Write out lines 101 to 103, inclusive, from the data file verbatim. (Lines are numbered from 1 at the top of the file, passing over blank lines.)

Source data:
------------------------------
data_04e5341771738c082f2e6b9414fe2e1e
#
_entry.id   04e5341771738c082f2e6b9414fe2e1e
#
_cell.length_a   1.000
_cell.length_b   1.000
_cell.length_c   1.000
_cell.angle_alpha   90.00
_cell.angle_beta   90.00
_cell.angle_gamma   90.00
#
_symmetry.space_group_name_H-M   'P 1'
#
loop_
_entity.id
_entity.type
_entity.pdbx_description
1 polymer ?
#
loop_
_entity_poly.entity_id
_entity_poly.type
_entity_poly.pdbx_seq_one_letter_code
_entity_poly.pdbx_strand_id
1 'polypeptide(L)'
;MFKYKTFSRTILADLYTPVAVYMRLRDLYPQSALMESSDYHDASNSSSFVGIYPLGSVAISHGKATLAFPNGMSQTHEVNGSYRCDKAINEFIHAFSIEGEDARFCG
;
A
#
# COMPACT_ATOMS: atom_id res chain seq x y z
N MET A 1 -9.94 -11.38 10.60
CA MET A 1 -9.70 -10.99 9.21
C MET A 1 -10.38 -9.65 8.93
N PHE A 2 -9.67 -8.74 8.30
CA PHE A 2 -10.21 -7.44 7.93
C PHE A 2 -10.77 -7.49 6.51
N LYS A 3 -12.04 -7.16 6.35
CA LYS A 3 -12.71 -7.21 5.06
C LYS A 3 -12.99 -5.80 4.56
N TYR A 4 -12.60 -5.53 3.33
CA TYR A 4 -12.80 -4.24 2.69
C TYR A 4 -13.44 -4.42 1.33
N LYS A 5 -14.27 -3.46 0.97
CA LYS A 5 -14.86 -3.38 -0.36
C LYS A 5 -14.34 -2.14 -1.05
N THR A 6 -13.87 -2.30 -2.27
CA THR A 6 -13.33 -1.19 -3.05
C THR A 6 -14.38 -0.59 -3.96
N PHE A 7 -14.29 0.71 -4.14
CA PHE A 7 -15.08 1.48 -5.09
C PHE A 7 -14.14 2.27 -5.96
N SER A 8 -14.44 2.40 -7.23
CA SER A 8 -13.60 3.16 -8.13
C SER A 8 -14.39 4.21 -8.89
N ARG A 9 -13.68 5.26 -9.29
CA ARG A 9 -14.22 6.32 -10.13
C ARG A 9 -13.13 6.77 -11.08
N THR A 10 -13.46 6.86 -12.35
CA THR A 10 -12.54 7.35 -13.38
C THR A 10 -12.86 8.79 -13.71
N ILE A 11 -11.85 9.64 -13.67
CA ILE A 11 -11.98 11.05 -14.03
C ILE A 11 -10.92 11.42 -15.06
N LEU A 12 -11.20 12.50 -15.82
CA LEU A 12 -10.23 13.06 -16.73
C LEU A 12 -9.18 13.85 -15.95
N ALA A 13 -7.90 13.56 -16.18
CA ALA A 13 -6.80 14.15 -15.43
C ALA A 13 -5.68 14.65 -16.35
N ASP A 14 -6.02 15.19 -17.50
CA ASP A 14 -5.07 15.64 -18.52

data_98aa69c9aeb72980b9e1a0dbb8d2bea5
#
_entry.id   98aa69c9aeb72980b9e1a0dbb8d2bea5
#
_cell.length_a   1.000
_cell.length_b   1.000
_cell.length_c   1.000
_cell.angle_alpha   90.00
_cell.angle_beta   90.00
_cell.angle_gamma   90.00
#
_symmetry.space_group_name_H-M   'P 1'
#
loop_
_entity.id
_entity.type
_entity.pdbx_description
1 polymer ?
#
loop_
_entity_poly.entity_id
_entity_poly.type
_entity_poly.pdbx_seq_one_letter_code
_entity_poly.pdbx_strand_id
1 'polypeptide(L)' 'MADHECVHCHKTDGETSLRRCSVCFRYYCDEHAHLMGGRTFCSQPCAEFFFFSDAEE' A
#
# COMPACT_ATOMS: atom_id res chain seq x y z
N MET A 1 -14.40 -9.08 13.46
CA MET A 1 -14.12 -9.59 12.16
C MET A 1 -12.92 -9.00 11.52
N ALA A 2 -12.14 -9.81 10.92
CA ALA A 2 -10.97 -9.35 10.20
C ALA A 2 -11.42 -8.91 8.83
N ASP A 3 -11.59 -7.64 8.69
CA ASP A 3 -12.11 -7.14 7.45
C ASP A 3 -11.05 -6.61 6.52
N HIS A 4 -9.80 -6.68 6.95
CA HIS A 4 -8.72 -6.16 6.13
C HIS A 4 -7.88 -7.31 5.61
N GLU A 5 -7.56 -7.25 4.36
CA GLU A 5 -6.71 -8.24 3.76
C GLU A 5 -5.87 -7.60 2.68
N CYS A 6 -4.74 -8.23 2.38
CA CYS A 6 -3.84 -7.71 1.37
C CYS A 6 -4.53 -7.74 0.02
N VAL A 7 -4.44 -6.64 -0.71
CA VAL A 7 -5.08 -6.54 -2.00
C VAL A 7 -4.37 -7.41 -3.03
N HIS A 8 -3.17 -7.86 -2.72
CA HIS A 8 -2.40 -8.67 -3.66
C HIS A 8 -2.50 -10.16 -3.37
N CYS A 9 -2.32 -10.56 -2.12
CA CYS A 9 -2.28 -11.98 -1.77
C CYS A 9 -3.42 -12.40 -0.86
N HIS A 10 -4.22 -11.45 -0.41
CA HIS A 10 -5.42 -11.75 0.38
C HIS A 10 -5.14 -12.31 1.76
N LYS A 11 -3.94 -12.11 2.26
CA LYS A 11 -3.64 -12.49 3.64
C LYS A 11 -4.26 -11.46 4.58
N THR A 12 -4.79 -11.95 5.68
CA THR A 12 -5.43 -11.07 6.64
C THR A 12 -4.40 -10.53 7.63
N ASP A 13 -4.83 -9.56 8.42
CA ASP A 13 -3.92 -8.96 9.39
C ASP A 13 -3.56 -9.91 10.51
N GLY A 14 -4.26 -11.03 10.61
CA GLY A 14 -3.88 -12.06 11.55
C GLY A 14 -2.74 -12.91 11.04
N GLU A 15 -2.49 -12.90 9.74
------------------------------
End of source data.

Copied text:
C MET A 1 -12.92 -9.00 11.52
N ALA A 2 -12.14 -9.81 10.92
CA ALA A 2 -10.97 -9.35 10.20